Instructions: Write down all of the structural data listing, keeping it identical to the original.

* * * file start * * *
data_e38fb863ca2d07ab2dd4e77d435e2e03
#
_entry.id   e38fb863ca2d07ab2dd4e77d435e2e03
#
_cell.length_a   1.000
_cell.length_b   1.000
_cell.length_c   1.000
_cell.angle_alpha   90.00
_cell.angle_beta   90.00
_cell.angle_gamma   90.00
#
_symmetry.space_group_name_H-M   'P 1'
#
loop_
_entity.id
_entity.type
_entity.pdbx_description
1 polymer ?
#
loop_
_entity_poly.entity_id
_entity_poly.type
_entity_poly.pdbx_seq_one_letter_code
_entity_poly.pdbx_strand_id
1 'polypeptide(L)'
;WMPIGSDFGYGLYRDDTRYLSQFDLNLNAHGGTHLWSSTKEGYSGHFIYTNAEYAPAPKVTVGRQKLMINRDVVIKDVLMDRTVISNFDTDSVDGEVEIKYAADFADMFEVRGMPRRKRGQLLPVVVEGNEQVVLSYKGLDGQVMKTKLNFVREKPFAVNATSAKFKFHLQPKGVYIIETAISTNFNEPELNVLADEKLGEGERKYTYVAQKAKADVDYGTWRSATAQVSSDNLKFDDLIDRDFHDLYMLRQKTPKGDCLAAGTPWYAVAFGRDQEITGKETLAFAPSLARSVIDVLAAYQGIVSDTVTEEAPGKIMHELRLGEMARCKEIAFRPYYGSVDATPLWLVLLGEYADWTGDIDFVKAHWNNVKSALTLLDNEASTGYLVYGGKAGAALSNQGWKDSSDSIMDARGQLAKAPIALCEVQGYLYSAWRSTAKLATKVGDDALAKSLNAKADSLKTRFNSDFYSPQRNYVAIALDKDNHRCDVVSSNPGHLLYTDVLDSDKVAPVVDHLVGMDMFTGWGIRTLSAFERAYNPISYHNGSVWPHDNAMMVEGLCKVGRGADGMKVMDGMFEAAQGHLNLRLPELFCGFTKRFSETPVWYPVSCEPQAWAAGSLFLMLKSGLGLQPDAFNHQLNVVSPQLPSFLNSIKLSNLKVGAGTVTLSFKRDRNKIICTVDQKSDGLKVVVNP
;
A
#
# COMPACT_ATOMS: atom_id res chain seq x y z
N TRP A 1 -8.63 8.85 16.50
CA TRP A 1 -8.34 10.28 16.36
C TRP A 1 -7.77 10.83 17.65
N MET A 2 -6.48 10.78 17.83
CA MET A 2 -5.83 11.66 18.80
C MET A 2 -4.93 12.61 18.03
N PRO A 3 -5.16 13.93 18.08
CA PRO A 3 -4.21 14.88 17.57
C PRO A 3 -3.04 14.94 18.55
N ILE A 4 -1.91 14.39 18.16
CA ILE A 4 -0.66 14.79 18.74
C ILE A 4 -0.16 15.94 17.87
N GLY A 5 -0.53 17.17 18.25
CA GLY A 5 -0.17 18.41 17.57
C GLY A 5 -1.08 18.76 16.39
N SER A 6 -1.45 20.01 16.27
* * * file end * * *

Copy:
data_e38fb863ca2d07ab2dd4e77d435e2e03
#
_entry.id   e38fb863ca2d07ab2dd4e77d435e2e03
#
_cell.length_a   1.000
_cell.length_b   1.000
_cell.length_c   1.000
_cell.angle_alpha   90.00
_cell.angle_beta   90.00
_cell.angle_gamma   90.00
#
_symmetry.space_group_name_H-M   'P 1'
#
loop_
_entity.id
_entity.type
_entity.pdbx_description
1 polymer ?
#
loop_
_entity_poly.entity_id
_entity_poly.type
_entity_poly.pdbx_seq_one_letter_code
_entity_poly.pdbx_strand_id
1 'polypeptide(L)'
;WMPIGSDFGYGLYRDDTRYLSQFDLNLNAHGGTHLWSSTKEGYSGHFIYTNAEYAPAPKVTVGRQKLMINRDVVIKDVLMDRTVISNFDTDSVDGEVEIKYAADFADMFEVRGMPRRKRGQLLPVVVEGNEQVVLSYKGLDGQVMKTKLNFVREKPFAVNATSAKFKFHLQPKGVYIIETAISTNFNEPELNVLADEKLGEGERKYTYVAQKAKADVDYGTWRSATAQVSSDNLKFDDLIDRDFHDLYMLRQKTPKGDCLAAGTPWYAVAFGRDQEITGKETLAFAPSLARSVIDVLAAYQGIVSDTVTEEAPGKIMHELRLGEMARCKEIAFRPYYGSVDATPLWLVLLGEYADWTGDIDFVKAHWNNVKSALTLLDNEASTGYLVYGGKAGAALSNQGWKDSSDSIMDARGQLAKAPIALCEVQGYLYSAWRSTAKLATKVGDDALAKSLNAKADSLKTRFNSDFYSPQRNYVAIALDKDNHRCDVVSSNPGHLLYTDVLDSDKVAPVVDHLVGMDMFTGWGIRTLSAFERAYNPISYHNGSVWPHDNAMMVEGLCKVGRGADGMKVMDGMFEAAQGHLNLRLPELFCGFTKRFSETPVWYPVSCEPQAWAAGSLFLMLKSGLGLQPDAFNHQLNVVSPQLPSFLNSIKLSNLKVGAGTVTLSFKRDRNKIICTVDQKSDGLKVVVNP
;
A
#
# COMPACT_ATOMS: atom_id res chain seq x y z
N TRP A 1 -8.63 8.85 16.50
CA TRP A 1 -8.34 10.28 16.36
C TRP A 1 -7.77 10.83 17.65
N MET A 2 -6.48 10.78 17.83
CA MET A 2 -5.83 11.66 18.80
C MET A 2 -4.93 12.61 18.03
N PRO A 3 -5.16 13.93 18.08
CA PRO A 3 -4.21 14.88 17.57
C PRO A 3 -3.04 14.94 18.55
N ILE A 4 -1.91 14.39 18.16
CA ILE A 4 -0.66 14.79 18.74
C ILE A 4 -0.16 15.94 17.87
N GLY A 5 -0.53 17.17 18.25
CA GLY A 5 -0.17 18.41 17.57
C GLY A 5 -1.08 18.76 16.39
N SER A 6 -1.45 20.01 16.27